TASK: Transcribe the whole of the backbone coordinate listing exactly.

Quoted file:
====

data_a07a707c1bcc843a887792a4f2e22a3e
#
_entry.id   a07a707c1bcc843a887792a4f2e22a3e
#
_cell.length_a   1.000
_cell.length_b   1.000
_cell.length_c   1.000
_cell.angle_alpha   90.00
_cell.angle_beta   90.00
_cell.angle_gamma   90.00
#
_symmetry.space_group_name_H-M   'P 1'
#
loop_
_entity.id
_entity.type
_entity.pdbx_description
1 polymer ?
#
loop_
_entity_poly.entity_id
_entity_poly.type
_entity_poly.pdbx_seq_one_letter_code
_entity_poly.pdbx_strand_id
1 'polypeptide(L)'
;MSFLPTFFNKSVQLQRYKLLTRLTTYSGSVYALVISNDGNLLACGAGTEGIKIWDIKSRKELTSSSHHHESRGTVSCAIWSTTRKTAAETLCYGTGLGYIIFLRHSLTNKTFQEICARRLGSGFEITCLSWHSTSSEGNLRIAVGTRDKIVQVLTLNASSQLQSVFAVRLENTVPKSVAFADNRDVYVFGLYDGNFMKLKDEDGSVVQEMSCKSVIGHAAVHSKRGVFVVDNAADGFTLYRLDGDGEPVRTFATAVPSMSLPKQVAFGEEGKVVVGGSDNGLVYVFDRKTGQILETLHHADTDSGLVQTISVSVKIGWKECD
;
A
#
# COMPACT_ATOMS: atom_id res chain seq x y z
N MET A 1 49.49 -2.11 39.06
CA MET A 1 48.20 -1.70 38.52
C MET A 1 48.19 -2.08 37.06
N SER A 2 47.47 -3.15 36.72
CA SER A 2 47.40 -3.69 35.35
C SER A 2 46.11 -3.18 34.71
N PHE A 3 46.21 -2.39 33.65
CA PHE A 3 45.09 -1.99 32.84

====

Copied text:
data_a07a707c1bcc843a887792a4f2e22a3e
#
_entry.id   a07a707c1bcc843a887792a4f2e22a3e
#
_cell.length_a   1.000
_cell.length_b   1.000
_cell.length_c   1.000
_cell.angle_alpha   90.00
_cell.angle_beta   90.00
_cell.angle_gamma   90.00
#
_symmetry.space_group_name_H-M   'P 1'
#
loop_
_entity.id
_entity.type
_entity.pdbx_description
1 polymer ?
#
loop_
_entity_poly.entity_id
_entity_poly.type
_entity_poly.pdbx_seq_one_letter_code
_entity_poly.pdbx_strand_id
1 'polypeptide(L)'
;MSFLPTFFNKSVQLQRYKLLTRLTTYSGSVYALVISNDGNLLACGAGTEGIKIWDIKSRKELTSSSHHHESRGTVSCAIWSTTRKTAAETLCYGTGLGYIIFLRHSLTNKTFQEICARRLGSGFEITCLSWHSTSSEGNLRIAVGTRDKIVQVLTLNASSQLQSVFAVRLENTVPKSVAFADNRDVYVFGLYDGNFMKLKDEDGSVVQEMSCKSVIGHAAVHSKRGVFVVDNAADGFTLYRLDGDGEPVRTFATAVPSMSLPKQVAFGEEGKVVVGGSDNGLVYVFDRKTGQILETLHHADTDSGLVQTISVSVKIGWKECD
;
A
#
# COMPACT_ATOMS: atom_id res chain seq x y z
N MET A 1 49.49 -2.11 39.06
CA MET A 1 48.20 -1.70 38.52
C MET A 1 48.19 -2.08 37.06
N SER A 2 47.47 -3.15 36.72
CA SER A 2 47.40 -3.69 35.35
C SER A 2 46.11 -3.18 34.71
N PHE A 3 46.21 -2.39 33.65
CA PHE A 3 45.09 -1.99 32.84